Published: 21 Oct 2013 07:08 CET
The German government has now revamped the programme in an attempt to encourage Swedish students to relocate.
"One of our problems last year was not that many Swedish students speak German," Maja Erlbacher, an advisor with the European Employment Agency (EURES) told The Local. "Most of those who show interest have no prior language knowledge at all."
The programme, called "The Job of My Life," used to require some level of German language skills as there wasn't time to learn before the apprenticeships began. Germany has now scrapped the requirement and has restructured the programme to allow time for language classes. To encourage young Swedes to enroll, from this autumn onwards, young job-seekers will first be offered support for German language training in Sweden. The language classes then continue on-site in Germany.
Erlbacher said that language education is just one parcel of the larger package the German government is offering. The apprenticeships are paid, and the programme also aims to help students integrate socially.
Germany's apprenticeship programme is renowned throughout Europe and is said to be one reason why Germany has the lowest unemployment rates in all of the EU. The programme, which Erlbacher said has been used in some form since the Middle Ages and grown alongside Germany's economy, enables students to step into the job market after their ninth year of traditional schooling and add a more practical element to their education.
But many Swedish students are deterred by the length of the apprenticeships, which last between two and three years. Erlbacher said that many students need time to consider the drawn-out relocation, but there's no way to avoid it.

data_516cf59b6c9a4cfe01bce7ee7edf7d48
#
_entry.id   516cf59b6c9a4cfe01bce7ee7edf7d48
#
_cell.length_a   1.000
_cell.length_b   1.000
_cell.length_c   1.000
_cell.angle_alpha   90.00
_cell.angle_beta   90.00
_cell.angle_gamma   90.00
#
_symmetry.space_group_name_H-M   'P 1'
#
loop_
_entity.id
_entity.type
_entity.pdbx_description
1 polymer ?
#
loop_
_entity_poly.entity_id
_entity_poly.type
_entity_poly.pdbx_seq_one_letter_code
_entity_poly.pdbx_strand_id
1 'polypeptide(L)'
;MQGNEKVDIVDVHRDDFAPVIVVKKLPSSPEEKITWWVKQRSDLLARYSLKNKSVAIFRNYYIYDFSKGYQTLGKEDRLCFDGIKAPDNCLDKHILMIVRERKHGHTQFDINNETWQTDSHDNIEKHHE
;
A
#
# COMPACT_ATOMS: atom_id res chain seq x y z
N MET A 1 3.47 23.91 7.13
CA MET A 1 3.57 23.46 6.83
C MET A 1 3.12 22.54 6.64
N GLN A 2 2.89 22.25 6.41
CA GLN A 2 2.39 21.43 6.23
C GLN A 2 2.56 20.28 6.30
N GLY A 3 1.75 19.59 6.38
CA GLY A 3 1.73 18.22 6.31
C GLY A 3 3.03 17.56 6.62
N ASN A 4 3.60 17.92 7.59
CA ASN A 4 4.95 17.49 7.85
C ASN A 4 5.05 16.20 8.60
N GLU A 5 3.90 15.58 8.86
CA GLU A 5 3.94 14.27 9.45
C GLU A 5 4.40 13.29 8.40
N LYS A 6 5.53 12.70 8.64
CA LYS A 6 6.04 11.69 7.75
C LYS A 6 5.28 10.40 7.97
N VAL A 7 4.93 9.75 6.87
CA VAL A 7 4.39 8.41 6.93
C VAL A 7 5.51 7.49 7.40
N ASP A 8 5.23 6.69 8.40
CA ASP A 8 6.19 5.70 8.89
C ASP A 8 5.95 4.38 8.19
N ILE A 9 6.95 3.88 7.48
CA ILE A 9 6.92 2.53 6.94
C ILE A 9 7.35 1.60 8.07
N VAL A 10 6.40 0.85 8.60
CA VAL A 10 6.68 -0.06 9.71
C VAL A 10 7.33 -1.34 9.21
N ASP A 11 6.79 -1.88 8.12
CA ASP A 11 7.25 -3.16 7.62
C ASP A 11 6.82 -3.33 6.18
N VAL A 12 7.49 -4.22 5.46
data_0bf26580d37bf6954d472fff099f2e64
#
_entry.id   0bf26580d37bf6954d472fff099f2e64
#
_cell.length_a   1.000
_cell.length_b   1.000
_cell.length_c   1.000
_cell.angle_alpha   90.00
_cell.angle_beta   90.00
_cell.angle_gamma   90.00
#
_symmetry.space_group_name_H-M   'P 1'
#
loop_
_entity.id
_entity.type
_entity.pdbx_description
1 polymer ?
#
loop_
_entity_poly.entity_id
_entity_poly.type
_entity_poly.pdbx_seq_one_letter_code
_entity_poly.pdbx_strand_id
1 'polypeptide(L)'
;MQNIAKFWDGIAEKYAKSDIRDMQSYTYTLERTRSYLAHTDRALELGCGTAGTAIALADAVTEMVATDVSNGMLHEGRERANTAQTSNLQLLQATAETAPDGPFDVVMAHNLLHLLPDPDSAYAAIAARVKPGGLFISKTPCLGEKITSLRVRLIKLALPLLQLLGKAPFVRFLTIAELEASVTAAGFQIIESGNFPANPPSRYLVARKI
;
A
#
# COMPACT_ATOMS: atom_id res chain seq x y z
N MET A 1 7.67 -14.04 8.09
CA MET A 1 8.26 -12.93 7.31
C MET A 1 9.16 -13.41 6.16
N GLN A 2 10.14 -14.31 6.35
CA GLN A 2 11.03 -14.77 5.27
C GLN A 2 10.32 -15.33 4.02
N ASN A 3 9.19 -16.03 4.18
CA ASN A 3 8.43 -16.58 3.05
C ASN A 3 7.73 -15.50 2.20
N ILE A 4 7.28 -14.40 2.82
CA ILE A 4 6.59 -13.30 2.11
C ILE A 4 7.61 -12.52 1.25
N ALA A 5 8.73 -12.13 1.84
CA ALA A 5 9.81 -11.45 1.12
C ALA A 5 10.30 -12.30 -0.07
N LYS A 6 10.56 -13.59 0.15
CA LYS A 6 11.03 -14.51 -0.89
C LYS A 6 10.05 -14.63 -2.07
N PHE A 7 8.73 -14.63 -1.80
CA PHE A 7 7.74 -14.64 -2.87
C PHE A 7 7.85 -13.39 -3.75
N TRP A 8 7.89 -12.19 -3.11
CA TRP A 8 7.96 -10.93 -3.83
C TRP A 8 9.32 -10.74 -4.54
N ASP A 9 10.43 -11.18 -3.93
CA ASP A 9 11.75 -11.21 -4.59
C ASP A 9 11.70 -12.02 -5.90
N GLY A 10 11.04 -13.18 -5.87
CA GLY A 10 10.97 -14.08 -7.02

"There is no possibility of shortening down the apprenticeship period," Erlbacher told The Local. "It's a very long time for a young person to be in another country and give up everything one has here in Sweden. But there is a lot to learn and they need all the time they can get. It’s the same period that a German applicant would have."
About 350 different types of apprenticeship positions are available in various job sectors. Erlbacher said that the chances of placement are very good for those who are interested, although they won't know how many applicants they have until the end of the year.
Erlbacher said the German and Swedish apprenticeship systems both have benefits, and are too different to compare.
"In Sweden you do all the theoretical stuff there at school, in gymnasium, and then you have a shorter apprenticeship to focus on the practical. In the German system you do these things at the same time. After ninth grade you are at your workplace three or four days a week and at school one or two days a week, and this goes on for about three years. It's really not possible to compare them."